On 3 October 2017, the European Court of Human Rights ruled unanimously against Spain in N.D. and N.T. v. Spain, stating that the country had violated the prohibition of collective expulsion (Article 4 of Protocol No.4) and the right to an effective remedy (Article 13) of the European Convention on Human Rights (ECHR). The judgment was issued by the Chamber (first instance) and therefore, is open to appeal to the Grand Chamber, during the three-month period following its delivery.
Officials see them as cruel exploiters of human misery: criminals, traffickers, predators. Indeed, many policymakers seem to suggest that if only we crack down on smugglers, refugee crises would be solved. Popular culture—including through Oscar-nominated documentaries—glorifies Greek and Italian Coast Guards and other anti-smuggler agents as saviors from the machinations of evil smugglers. Syrian migrants have a different view.
The association of violent criminality with immigration crops up time and time again across the popular and political press. Last Monday’s coverage on the New York Times Daily, which focused on the bind sheriffs face when asked by ICE to impose detainers on “illegal immigrants,” unfortunately takes up this characterization.
Comments on the new UNHCR report on educational opportunities for refugees.
Tara Nathan, Executive Vice President for Government and Development at Mastercard, has published an interesting short piece on the World Economic Forum website. She joins the current new thinking supporting refugee self-reliance that benefits both refugees and hosting communities. In Nathan’s words: “A new model must create communities in which the forcibly displaced can become self-sufficient faster and can contribute to the economic growth of their host communities.”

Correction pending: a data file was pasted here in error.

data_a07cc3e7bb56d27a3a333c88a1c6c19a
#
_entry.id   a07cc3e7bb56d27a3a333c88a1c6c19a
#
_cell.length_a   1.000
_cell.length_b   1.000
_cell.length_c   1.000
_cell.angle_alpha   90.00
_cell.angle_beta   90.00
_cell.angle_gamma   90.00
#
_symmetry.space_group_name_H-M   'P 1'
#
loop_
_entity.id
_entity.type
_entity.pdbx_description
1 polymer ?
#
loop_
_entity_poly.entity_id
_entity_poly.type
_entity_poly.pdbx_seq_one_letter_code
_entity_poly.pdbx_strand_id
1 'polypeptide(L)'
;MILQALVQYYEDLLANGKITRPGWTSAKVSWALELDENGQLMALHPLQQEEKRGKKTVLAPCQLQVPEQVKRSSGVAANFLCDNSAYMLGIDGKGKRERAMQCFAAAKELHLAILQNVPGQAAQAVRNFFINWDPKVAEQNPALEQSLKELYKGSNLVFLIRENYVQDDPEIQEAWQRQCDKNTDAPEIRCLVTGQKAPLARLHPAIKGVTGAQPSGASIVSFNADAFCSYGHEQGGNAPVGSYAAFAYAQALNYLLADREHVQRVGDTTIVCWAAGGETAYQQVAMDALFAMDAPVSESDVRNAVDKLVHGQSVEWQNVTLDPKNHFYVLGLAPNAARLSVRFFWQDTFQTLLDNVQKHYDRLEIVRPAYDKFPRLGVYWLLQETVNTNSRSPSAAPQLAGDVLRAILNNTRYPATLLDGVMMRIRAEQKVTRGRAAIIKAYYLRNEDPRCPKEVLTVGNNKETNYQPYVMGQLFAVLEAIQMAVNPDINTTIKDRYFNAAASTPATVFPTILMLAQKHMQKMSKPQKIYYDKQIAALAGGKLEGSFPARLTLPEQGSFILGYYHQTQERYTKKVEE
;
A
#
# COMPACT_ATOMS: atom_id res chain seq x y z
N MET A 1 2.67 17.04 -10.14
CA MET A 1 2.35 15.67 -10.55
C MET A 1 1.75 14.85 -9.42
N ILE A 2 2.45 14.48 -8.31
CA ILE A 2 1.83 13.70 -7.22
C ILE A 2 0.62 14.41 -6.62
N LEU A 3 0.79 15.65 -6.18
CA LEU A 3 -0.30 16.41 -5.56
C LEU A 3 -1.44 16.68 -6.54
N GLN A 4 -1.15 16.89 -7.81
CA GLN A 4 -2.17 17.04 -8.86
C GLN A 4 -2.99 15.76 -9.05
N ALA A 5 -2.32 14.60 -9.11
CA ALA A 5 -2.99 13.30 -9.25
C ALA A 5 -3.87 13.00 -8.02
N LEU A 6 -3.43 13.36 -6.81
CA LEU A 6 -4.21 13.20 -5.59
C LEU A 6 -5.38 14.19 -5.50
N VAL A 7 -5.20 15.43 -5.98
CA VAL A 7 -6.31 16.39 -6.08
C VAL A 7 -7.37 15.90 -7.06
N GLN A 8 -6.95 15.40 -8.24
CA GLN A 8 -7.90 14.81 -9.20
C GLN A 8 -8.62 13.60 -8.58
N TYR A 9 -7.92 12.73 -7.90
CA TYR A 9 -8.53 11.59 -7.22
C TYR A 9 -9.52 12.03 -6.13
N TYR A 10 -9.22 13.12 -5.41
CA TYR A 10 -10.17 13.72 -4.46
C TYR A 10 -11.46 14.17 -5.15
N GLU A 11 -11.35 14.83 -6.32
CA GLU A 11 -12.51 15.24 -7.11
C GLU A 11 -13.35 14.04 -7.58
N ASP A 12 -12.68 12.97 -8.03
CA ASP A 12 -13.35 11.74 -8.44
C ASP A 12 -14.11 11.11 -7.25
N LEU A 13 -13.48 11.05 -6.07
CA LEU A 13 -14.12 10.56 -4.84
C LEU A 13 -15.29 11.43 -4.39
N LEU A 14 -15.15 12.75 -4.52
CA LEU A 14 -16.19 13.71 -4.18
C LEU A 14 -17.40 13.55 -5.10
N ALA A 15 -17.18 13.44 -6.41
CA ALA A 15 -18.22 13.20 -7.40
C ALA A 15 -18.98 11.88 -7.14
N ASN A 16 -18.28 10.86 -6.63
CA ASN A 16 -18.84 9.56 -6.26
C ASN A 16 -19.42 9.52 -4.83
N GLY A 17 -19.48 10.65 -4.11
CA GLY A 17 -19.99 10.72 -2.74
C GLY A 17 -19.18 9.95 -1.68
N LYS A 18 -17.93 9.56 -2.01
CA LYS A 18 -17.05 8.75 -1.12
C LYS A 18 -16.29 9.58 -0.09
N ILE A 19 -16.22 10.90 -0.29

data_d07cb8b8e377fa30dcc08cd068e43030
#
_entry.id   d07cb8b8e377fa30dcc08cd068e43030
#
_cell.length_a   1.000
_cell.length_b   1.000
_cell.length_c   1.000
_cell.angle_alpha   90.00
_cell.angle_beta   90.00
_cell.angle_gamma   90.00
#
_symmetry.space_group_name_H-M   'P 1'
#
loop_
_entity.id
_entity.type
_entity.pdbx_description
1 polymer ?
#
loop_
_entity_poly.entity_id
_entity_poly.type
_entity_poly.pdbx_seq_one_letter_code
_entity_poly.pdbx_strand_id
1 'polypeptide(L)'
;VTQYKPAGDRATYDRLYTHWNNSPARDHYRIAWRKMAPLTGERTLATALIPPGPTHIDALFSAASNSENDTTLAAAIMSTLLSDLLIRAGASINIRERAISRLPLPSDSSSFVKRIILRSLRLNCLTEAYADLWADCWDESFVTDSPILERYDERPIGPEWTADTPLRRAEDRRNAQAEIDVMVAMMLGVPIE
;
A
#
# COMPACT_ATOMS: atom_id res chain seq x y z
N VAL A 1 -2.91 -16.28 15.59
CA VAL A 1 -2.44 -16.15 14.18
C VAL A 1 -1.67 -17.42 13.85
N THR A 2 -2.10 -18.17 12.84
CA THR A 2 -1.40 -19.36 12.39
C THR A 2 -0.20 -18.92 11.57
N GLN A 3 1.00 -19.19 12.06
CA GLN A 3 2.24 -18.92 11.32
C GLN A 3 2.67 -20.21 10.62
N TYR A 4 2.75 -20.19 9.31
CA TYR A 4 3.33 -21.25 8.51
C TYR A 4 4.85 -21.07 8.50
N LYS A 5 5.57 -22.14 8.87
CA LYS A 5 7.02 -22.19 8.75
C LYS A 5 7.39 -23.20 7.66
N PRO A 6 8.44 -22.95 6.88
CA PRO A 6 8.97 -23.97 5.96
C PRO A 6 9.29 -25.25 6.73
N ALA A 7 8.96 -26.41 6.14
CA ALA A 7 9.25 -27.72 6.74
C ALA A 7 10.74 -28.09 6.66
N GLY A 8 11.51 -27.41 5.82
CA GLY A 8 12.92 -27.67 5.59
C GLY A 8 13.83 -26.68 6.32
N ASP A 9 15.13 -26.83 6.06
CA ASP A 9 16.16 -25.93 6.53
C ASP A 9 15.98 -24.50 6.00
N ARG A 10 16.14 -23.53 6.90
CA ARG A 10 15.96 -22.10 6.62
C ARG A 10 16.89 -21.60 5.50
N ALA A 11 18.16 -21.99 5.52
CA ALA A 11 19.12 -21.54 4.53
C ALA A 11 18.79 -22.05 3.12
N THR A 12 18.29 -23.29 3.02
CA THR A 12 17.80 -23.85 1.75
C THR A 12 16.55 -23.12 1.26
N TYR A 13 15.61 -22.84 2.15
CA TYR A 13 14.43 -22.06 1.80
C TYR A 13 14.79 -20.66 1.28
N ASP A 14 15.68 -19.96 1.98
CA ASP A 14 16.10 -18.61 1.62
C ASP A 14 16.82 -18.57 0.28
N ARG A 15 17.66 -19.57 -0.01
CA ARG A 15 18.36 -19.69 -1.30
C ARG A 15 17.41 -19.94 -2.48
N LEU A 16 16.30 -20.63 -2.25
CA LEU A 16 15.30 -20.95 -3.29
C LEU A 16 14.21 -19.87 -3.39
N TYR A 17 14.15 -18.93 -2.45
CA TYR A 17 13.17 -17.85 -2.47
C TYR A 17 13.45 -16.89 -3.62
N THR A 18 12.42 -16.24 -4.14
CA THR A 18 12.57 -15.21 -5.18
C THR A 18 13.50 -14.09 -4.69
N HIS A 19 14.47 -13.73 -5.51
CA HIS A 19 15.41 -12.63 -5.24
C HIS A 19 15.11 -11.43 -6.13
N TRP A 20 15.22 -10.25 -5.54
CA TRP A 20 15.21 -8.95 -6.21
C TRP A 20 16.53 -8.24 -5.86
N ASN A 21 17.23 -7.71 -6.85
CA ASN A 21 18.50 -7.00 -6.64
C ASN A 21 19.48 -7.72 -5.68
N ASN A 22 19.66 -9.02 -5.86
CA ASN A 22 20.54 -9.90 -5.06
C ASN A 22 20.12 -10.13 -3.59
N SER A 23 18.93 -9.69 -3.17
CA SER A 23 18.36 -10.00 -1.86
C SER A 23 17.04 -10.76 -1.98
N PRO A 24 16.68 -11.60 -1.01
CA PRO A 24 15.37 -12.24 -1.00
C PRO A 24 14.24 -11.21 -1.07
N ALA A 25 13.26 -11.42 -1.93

On UN Day in 1959, Eleanor Roosevelt hosted a radio program honoring World Refugee Year. Her featured guests included Doris Day, Joseph Schildkraut and Gregory Peck. Mrs. Roosevelt called the situation of refugees in Europe "a blot on the conscience of all mankind."
Today, there are over 65.3 million forcibly displaced people worldwide. Of those, over 21 million are refugees. 21 million individuals have been forced to move from their homes in search of safety elsewhere. In our world today, refugees move through borders and swim through oceans; in Mohsin Hamid’s world in Exit West, refugees move by stepping through doors.
As debate on the European migrant crisis shifts from the voyage of migrants and their initial arrival in Europe to the long-term experiences of migrants in host countries, we must reexamine the issue of organized crime and forced migration.
The Supreme Court issued an order yesterday regarding President Trump’s revised Refugee Executive Order (EO) that provided comfort to both the Administration and Hawaii, which has challenged the EO. The Court left in place the portion of Hawaii U.S. District Court Judge Derrick Watson’s injunction barring application of the EO to foreign nationals abroad with U.S. relatives such as grandparents, grandchildren, uncles, aunts, nieces, nephews, and cousins.
The massive influx of Afghan refugees to Iran started in 1979 when the Soviet Union invaded Afghanistan. Until 1992, Iran was exemplary in welcoming refugees. It granted 3-4 million Afghans work permits, free education and subsidized healthcare. Afghans could stay in Iran indefinitely. In 1992 Iran stopped granting permanent residence rights to Afghans, even though in the subsequent years, civil war and the reign of the Taliban have caused an increase in involuntary migration.
Since 2004 Iran has undertaken different measures to curb and decrease the number of refugees.